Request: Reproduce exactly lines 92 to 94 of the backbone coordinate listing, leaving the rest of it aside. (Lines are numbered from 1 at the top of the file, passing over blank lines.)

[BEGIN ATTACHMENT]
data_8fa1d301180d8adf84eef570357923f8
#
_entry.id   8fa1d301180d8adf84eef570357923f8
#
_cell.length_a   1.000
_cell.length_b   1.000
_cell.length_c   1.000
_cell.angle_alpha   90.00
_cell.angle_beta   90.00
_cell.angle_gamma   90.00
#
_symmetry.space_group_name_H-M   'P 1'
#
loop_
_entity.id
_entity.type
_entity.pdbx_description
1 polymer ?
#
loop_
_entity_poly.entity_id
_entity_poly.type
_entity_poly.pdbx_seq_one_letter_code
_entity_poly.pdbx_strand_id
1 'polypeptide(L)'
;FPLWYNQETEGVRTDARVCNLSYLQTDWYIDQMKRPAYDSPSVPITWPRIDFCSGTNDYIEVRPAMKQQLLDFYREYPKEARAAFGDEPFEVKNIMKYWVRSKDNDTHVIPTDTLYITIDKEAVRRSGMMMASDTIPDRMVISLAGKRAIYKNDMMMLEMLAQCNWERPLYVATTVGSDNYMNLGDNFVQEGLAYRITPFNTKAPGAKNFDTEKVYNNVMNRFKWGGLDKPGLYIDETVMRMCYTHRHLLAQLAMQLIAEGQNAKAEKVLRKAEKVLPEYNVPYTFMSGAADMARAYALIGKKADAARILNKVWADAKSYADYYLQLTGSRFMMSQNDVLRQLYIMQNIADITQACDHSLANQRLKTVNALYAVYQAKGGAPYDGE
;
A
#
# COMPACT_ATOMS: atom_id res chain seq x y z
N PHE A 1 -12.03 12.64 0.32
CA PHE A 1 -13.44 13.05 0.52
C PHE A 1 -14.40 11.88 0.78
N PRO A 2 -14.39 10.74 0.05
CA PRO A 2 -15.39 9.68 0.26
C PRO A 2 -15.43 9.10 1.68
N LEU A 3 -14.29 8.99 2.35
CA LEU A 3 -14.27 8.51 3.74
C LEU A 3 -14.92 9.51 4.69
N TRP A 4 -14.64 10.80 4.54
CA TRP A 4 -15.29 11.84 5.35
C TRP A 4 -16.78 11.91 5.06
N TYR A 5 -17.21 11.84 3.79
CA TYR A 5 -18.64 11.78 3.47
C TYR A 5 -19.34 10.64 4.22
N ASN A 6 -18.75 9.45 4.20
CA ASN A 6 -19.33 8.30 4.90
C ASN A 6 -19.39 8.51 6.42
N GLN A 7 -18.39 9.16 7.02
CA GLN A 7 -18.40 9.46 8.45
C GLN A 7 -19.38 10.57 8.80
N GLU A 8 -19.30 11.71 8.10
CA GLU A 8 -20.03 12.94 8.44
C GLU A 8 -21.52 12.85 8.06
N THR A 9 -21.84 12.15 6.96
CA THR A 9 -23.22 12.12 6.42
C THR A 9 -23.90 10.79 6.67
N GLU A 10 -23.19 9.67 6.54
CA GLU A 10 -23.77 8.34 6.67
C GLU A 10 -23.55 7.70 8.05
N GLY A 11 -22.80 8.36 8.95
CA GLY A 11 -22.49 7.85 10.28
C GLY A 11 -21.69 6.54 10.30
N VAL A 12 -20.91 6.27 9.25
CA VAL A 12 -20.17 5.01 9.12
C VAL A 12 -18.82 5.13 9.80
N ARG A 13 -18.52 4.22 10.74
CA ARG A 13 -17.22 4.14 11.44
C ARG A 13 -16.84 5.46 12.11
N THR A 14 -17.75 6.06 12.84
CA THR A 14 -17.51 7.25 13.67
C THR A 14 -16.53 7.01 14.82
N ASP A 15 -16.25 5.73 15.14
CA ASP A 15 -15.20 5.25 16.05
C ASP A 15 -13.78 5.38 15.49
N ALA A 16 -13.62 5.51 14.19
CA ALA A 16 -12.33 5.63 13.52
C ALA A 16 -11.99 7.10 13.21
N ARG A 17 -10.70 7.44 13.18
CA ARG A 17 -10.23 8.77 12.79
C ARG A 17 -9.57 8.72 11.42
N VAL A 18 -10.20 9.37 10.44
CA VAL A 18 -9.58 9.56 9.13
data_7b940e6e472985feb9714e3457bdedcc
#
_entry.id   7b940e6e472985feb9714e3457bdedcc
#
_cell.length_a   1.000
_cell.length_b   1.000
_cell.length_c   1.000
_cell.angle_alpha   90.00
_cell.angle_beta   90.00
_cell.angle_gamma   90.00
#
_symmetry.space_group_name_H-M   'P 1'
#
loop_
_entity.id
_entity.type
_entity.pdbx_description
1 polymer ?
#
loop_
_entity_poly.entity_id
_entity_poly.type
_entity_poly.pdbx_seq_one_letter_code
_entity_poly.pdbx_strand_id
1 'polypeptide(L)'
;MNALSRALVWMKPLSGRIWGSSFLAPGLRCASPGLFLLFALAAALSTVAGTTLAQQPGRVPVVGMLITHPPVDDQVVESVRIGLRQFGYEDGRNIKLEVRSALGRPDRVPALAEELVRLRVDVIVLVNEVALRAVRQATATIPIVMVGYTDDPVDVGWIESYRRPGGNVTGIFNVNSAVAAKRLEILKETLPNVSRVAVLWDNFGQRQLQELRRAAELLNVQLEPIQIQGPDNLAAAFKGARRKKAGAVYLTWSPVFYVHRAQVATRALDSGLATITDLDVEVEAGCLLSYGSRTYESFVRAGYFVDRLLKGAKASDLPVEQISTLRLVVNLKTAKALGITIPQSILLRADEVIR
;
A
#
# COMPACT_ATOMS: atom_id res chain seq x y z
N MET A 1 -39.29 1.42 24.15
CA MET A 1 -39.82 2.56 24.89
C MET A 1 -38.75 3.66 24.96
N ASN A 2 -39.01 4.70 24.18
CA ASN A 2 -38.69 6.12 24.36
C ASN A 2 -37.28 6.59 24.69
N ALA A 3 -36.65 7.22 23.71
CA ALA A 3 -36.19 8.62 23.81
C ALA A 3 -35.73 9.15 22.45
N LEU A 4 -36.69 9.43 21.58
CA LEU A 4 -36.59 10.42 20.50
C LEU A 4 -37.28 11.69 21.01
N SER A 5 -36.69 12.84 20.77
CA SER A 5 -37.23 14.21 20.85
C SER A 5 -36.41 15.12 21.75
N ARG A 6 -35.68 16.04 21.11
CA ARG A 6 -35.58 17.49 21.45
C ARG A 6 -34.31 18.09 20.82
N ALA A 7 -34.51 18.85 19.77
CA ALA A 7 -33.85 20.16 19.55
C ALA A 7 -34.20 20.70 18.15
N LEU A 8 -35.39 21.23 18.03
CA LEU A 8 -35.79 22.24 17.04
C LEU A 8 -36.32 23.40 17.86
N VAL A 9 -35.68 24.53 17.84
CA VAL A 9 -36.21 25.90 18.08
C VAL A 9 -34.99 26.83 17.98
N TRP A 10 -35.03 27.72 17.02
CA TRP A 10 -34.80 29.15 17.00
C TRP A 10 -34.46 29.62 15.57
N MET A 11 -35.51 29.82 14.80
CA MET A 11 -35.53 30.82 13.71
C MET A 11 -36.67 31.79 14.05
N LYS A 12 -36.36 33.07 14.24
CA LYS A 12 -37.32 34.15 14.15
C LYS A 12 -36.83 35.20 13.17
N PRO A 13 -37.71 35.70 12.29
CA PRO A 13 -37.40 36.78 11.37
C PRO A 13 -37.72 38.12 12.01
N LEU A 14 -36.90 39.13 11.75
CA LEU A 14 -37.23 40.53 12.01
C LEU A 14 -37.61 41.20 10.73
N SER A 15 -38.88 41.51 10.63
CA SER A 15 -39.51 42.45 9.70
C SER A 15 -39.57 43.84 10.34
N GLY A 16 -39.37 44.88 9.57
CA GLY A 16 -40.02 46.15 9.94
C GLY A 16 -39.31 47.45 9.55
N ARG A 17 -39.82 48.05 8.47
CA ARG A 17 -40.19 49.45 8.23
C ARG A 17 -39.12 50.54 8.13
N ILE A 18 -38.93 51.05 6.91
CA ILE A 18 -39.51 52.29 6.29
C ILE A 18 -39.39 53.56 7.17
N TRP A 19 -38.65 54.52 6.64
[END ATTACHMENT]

_cell.angle_beta   90.00
_cell.angle_gamma   90.00
#